Finding That Thing You Can’t Do

When I was teaching, I would find the thing that the majority of my students couldn’t do and create an exercise for them to work on. They hated it, I’m sure. There I was, exploiting their weaknesses and torturing them endlessly, all in the name of education. They probably won’t figure it out for a few years, but I was teaching them a really valuable skill that they can use for the rest of their life – Find That Thing You Can’t Do, and Work On It Until You Can!

Now that I only teach privately and practice a lot, I do that same humbling process with my own practicing. I strive every practice session to find that thing I can’t do (or things) and then come up with creative ways to practice it. It’s actually kinda fun. Especially when you get results.

Why not make it fun in the process? I realize that everyone has their own definition of fun, but for me, there is nothing more fun that being able to do something that I wasn’t able to do previously. That’s one reward. The other reward is that with a little creativity the whole process can be fun, too.

Many of the Free Stuff available on my website came about from this process.

Here’s another one, which is an extension of a previous concept I posted about in January:

One of things I wanted to work on was more “colorful” scale sounds. I find that I work better with smaller chunks, so I decided that rather than working on scales, I would focus on the first 5 notes. This way I could work on the tetrachord and the transition note. (see my post on tetrachords.) I started with basic major and minor, then slowly added one tonality at a time. What I discovered was that the patterns were very similar to each other – often just a single note would have to change. Then it became about my EAR recognizing the different sounds. I find that it’s significantly easier to use those sounds when improvising now that I know what they sound like and my fingers can play them!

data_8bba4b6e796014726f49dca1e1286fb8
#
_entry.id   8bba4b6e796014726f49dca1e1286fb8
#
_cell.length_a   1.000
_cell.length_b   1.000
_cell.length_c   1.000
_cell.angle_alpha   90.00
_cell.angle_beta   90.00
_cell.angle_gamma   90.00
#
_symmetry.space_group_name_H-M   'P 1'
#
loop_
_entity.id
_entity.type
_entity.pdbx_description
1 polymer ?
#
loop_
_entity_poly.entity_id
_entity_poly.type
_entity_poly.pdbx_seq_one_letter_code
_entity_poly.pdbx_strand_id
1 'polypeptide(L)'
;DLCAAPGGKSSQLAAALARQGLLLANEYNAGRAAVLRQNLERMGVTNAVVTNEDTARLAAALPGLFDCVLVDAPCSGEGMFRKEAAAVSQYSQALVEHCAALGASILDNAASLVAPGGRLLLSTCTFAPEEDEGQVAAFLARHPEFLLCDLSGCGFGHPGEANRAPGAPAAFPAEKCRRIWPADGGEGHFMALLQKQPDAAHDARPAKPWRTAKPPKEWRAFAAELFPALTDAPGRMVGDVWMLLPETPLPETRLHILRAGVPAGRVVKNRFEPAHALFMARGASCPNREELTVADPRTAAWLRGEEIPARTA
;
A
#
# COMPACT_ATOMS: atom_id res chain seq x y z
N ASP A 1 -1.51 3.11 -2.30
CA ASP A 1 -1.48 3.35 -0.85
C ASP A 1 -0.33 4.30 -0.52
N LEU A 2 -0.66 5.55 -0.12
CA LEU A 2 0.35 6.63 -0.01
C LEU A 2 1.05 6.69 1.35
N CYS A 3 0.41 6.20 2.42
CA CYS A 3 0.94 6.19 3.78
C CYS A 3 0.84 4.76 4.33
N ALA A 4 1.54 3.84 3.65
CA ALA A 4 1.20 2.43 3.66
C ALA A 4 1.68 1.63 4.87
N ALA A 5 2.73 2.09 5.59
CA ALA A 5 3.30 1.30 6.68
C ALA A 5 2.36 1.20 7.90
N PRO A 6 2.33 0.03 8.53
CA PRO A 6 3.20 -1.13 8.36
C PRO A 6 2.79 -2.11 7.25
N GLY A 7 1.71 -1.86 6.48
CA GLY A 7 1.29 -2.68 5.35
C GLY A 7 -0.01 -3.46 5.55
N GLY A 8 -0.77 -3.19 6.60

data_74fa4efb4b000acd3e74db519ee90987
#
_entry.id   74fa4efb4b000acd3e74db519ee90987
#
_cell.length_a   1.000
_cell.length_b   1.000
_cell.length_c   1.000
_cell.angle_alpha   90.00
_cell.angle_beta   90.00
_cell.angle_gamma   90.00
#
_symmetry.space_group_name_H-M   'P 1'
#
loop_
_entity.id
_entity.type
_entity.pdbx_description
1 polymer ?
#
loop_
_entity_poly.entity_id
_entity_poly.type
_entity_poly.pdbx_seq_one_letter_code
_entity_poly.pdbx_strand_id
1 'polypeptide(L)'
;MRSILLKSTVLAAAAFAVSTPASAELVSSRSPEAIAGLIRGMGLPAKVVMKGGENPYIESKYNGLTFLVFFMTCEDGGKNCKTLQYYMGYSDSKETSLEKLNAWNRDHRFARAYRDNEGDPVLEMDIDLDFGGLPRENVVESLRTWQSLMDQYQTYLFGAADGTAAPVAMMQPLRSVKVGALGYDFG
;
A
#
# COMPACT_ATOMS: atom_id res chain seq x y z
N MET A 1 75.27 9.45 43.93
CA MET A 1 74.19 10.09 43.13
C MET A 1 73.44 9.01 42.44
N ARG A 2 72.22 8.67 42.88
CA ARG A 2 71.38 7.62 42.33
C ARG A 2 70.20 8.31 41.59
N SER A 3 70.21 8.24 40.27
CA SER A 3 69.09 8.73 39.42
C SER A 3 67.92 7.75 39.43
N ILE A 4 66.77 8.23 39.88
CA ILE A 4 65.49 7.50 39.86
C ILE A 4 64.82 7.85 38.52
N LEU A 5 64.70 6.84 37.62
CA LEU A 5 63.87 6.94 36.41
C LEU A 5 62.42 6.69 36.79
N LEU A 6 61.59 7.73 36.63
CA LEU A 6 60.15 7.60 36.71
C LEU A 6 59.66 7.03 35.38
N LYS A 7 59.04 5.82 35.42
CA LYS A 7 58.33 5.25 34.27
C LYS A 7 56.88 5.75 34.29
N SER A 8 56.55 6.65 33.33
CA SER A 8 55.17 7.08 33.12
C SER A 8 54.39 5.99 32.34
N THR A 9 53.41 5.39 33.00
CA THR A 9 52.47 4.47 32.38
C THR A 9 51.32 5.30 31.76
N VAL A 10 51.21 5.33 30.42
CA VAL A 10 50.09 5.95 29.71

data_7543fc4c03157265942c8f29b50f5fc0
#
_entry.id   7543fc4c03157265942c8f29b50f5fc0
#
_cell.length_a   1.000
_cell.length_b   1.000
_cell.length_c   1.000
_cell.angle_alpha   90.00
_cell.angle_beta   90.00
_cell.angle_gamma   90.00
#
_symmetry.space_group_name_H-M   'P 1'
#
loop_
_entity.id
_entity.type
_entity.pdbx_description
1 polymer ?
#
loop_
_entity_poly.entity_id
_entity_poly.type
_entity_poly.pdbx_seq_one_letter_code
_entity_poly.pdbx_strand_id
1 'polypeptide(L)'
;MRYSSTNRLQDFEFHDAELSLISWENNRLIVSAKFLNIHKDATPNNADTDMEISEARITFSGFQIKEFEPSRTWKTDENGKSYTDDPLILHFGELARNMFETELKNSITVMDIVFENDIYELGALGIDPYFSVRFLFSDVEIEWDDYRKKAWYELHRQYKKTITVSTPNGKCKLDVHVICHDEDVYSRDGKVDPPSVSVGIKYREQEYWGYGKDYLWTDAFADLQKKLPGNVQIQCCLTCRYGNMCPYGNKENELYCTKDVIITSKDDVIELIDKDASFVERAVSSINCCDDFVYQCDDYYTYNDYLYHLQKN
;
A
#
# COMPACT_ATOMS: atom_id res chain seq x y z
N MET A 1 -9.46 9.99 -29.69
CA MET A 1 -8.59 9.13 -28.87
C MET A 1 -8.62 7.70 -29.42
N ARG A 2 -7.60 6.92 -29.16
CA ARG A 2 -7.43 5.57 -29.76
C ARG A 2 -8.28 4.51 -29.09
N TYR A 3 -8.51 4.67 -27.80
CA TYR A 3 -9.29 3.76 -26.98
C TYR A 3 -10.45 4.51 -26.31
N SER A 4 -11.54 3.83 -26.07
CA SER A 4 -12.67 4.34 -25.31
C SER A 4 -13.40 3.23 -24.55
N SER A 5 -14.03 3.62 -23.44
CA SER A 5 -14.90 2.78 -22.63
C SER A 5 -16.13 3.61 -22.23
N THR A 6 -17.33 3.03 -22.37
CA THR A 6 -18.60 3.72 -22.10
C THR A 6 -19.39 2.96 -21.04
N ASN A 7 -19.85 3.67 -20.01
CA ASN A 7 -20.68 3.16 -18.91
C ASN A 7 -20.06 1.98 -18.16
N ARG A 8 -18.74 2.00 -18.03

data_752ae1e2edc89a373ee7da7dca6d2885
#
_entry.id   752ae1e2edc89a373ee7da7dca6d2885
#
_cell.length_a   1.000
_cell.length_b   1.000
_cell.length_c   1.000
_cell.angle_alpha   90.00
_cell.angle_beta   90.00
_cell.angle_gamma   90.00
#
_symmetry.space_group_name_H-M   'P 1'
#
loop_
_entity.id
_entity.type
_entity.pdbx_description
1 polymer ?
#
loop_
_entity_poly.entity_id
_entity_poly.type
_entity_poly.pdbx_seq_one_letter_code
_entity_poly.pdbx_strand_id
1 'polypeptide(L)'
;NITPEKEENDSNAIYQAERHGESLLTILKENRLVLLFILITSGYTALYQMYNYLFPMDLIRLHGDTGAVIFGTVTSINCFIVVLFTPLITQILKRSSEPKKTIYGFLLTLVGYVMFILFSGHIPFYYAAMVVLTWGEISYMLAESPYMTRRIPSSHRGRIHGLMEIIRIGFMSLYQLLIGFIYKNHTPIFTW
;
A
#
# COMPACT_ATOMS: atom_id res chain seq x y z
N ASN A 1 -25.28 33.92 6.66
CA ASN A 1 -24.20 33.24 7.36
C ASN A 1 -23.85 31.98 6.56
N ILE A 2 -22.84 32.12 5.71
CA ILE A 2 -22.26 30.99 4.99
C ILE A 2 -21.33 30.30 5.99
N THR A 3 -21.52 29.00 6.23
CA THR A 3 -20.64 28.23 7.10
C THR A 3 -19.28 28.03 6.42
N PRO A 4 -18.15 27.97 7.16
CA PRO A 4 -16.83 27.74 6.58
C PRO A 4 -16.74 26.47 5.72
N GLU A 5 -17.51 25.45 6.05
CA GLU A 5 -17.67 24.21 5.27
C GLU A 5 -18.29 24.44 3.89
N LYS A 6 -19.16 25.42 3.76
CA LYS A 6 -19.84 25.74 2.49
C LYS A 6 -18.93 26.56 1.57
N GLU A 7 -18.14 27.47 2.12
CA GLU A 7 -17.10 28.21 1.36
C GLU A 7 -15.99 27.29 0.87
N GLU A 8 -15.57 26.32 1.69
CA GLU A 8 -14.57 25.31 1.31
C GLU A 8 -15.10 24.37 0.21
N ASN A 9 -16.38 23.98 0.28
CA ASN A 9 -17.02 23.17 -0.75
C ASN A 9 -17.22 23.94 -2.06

Some practice related notes:

  • Practice in all 12 keys. If all 12 is too much then pick one and learn it really well. When you move on to the next key, make sure to review the one you already worked on so you don’t have to relearn it later.
  • Don’t avoid the “hard keys” – Hard is deceptive anyway. Things are only hard when we over think them, refuse to learn, or let our ego dictate things like tempo. Relax and work diligently and nothing will be hard.
  • In addition to starting all the different tonalities on a single note, also practice one tonality starting on all 12 notes.
  • Improvise! Find a way (or many ways) to incorporate what you’re learning into improvisation, or improvise as a new way to practice what you’re learning!

Leave a Reply

Your email address will not be published. Required fields are marked *